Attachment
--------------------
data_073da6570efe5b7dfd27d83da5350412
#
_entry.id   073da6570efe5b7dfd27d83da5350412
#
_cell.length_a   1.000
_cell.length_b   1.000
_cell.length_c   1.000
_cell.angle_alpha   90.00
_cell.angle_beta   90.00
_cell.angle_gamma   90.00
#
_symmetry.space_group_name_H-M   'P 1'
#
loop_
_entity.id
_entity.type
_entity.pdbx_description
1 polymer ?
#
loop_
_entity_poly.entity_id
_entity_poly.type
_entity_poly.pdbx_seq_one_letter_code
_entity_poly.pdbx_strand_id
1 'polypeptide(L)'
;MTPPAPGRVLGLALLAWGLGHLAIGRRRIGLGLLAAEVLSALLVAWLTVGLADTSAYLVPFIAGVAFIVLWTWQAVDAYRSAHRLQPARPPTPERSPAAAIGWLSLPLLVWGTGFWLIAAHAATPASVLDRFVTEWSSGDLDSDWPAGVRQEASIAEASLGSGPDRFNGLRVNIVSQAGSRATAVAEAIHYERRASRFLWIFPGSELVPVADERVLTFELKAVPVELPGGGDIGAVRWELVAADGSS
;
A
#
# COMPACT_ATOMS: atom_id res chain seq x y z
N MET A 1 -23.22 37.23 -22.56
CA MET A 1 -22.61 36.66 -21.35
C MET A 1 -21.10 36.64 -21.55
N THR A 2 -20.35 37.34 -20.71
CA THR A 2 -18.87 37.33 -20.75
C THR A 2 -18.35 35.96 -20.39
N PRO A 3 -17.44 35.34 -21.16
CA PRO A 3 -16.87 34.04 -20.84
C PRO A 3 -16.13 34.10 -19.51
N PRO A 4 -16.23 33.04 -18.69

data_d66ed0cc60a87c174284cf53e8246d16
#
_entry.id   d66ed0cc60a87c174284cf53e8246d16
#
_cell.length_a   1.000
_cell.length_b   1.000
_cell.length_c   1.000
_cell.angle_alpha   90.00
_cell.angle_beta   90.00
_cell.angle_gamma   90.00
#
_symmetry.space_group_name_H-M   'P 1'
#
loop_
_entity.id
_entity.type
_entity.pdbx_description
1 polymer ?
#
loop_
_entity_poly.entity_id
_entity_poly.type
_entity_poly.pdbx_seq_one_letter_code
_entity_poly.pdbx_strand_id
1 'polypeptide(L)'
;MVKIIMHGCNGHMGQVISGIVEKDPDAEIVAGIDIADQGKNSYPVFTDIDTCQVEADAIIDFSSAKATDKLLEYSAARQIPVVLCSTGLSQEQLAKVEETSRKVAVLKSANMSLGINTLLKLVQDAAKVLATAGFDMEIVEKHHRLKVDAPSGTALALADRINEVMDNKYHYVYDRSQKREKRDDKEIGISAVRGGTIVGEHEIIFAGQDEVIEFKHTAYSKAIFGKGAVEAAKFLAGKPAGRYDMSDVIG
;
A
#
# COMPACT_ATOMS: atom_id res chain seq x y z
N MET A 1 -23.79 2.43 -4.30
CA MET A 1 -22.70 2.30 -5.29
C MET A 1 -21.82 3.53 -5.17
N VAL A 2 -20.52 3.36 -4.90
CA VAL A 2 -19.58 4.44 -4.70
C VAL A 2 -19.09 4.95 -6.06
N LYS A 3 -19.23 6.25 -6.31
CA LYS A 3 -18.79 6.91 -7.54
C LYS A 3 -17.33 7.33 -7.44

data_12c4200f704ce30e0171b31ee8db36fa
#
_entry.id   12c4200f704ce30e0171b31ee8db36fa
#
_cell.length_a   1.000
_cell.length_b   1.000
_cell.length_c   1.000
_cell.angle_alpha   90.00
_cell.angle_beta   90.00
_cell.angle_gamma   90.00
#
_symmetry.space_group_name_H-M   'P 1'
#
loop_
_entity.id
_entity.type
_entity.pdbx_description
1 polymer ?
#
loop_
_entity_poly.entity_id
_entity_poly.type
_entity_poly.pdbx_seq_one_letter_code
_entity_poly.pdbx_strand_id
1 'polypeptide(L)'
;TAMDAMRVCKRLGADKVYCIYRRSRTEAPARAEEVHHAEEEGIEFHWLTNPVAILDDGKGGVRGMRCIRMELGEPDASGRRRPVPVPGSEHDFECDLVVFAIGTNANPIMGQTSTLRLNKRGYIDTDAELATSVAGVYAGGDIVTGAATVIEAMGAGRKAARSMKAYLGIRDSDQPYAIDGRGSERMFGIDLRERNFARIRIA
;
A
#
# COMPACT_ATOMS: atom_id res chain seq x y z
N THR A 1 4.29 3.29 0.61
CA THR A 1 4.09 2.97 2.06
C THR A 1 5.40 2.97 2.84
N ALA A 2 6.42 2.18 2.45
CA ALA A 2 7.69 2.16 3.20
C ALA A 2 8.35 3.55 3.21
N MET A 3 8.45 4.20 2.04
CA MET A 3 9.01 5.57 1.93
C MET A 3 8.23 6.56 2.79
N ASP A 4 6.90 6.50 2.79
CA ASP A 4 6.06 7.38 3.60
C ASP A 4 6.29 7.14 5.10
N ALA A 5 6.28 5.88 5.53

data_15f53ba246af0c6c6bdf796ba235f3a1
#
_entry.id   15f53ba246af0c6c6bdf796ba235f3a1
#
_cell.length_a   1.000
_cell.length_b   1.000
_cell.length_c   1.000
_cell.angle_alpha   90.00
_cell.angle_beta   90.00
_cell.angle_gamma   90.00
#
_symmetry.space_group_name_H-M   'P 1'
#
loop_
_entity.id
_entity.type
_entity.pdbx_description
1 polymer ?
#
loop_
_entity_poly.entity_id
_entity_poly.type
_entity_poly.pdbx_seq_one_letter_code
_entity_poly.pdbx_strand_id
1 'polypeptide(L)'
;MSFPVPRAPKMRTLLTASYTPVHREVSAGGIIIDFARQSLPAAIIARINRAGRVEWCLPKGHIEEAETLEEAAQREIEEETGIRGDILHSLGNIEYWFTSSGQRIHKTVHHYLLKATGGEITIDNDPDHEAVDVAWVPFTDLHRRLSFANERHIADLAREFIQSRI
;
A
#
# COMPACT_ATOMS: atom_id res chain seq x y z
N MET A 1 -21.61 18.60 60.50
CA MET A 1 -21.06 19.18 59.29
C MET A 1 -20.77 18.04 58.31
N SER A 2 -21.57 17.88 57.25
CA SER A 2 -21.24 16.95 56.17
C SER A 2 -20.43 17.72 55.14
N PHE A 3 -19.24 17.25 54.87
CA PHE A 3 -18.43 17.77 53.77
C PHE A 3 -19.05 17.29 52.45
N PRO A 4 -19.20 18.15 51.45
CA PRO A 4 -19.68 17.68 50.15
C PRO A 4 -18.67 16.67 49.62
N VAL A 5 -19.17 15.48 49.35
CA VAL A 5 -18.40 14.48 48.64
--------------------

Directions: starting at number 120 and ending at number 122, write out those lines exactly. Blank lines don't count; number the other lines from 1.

CA ASP A 4 6.06 7.38 3.60
C ASP A 4 6.29 7.14 5.10
N ALA A 5 6.28 5.88 5.53